We know what happens when a werewolf bites a man. But suppose a werewolf bites a wolf? Imagine turning into a man every full moon - a man who has no idea of how to be a man.
Some lightweight fun from Peter David. The basic idea is not enough to carry a whole novel of course so it gets more complicated as the pages turn. But enough spoilers.
Not exactly classic literature - David was still finding his novelist's voice here - but a fast and pleasant read with that unique twist. And just maybe a favorite guilty pleasure.
Long ago humans waged war against werewolves and drove them into hiding among ordinary humans. Now the werewolves are looking to make a comeback.
I first read this novel in the late 1960s when it was already twenty years old, then again in the 1980s. The fact that it has been reprinted numerous times, including even later than my last reading, is indicative of its status as a modern classic in the fantasy genre. It is full of ideas that remain interesting even today, such as unique views of the witch mania of the dark ages and the subsequent victory of rationality. And the denizens of the tale are really were-anythings, not just wolves, and practice a quasi-science akin to magic. But for me the main attraction, the factor that left an impression on me that is still potent today, is the feel of the story. Anyone can talk about becoming an animal and running through the wild. But Williamson makes you experience it. And then there is the ending, which as promised is Darker Than You Think it will be.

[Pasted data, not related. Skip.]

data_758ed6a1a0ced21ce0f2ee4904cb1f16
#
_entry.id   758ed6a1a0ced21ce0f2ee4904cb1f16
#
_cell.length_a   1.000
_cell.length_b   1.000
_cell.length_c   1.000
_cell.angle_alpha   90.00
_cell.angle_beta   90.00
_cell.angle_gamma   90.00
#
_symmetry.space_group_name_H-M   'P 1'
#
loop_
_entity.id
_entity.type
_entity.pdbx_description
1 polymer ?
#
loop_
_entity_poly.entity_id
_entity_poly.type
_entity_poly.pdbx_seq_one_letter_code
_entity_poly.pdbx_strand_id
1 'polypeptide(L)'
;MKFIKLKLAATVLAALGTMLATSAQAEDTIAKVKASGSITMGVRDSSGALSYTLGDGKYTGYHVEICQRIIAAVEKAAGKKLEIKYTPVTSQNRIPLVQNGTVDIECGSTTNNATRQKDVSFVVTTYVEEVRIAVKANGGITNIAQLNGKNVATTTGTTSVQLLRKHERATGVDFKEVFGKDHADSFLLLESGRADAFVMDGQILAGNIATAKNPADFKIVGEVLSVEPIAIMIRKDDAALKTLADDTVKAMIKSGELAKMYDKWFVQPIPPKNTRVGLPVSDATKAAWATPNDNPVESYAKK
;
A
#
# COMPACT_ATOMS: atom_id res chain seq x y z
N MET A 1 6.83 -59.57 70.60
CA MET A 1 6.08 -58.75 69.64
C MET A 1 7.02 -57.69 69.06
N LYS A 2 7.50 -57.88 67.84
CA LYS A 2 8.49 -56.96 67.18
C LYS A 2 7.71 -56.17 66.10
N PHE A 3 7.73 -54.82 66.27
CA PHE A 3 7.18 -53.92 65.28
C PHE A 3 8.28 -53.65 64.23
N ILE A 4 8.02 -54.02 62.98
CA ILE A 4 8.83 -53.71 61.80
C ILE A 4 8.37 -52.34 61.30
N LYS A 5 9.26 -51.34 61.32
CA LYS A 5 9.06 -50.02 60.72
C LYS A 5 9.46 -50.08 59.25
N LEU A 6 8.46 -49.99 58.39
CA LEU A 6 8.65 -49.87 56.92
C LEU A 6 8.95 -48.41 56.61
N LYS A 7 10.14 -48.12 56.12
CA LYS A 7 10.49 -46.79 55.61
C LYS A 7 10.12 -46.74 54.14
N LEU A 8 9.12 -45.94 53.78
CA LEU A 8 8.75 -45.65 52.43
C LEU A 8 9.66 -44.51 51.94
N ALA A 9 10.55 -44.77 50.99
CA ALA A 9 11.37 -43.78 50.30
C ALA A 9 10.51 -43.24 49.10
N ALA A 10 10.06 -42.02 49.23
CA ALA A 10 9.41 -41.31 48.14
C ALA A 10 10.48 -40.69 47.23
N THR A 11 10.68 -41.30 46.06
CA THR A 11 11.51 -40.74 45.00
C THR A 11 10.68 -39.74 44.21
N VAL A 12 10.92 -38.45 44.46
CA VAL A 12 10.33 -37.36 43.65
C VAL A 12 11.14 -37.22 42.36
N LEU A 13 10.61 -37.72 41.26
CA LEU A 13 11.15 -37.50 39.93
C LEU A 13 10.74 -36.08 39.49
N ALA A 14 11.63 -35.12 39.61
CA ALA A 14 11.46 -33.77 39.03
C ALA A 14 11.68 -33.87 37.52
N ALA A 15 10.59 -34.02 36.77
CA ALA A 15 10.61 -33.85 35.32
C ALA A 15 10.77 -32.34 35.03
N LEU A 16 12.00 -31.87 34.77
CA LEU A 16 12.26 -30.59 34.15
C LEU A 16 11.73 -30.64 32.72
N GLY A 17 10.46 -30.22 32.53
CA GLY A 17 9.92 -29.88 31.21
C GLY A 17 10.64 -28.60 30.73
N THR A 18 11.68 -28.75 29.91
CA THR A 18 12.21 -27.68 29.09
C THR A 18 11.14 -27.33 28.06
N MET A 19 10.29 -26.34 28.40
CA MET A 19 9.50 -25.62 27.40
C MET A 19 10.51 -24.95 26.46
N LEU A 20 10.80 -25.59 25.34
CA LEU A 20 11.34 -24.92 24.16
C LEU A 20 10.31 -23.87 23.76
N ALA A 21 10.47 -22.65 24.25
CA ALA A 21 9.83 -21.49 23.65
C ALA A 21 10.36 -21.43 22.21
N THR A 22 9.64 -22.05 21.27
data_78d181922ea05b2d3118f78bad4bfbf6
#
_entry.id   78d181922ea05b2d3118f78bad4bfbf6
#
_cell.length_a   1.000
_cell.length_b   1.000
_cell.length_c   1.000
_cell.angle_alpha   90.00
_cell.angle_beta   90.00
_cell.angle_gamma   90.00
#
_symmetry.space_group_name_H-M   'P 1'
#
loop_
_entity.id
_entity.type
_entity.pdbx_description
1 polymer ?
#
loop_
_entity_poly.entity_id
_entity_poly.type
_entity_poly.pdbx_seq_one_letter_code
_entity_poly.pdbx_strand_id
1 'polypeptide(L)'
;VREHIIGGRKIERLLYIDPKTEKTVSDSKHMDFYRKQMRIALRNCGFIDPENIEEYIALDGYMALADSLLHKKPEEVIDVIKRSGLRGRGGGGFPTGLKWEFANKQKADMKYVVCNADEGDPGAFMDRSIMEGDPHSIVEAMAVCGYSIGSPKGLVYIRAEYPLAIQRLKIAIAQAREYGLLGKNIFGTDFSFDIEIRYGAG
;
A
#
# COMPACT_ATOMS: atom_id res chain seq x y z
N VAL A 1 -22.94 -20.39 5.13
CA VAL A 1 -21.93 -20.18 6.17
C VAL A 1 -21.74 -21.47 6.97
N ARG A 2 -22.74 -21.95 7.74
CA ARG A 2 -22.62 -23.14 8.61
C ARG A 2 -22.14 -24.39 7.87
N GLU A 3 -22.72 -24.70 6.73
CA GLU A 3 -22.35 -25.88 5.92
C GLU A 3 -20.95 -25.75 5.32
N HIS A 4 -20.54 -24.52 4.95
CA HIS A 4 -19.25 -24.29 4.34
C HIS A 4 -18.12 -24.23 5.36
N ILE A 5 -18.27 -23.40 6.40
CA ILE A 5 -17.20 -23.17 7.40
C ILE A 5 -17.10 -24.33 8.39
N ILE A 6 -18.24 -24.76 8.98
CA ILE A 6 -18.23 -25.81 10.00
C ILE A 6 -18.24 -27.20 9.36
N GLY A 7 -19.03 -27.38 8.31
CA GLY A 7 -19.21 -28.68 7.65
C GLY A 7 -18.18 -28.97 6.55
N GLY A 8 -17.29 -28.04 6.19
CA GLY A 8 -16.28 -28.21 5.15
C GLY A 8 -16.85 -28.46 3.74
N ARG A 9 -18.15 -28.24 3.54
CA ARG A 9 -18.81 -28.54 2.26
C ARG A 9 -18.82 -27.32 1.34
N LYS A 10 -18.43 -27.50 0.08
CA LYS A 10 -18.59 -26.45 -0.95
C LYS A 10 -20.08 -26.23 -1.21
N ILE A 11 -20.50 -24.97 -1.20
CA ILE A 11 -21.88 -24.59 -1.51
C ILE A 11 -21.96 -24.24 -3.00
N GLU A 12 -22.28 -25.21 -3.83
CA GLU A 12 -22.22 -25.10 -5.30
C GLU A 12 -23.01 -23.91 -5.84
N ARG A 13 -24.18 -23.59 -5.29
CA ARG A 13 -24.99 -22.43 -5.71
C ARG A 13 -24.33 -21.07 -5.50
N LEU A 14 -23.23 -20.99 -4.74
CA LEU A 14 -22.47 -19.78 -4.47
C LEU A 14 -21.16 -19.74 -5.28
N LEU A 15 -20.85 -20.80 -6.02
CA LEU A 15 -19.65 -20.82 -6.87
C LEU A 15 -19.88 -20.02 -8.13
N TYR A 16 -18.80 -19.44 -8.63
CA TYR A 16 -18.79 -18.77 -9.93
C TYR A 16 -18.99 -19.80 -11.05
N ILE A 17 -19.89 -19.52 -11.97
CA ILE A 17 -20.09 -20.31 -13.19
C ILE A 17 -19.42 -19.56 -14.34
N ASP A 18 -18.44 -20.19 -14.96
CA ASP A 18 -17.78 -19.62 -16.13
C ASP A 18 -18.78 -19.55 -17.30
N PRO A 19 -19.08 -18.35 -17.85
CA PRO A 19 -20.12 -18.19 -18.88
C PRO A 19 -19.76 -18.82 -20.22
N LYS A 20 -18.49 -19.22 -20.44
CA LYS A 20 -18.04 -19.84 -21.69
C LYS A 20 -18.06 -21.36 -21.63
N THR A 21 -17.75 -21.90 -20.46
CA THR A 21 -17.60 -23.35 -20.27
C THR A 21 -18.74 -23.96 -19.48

My original copy has long since turned to yellowed fragments and my second copy was loaned at work and never returned. But now that I am remembering it, I may just have to go buy it again.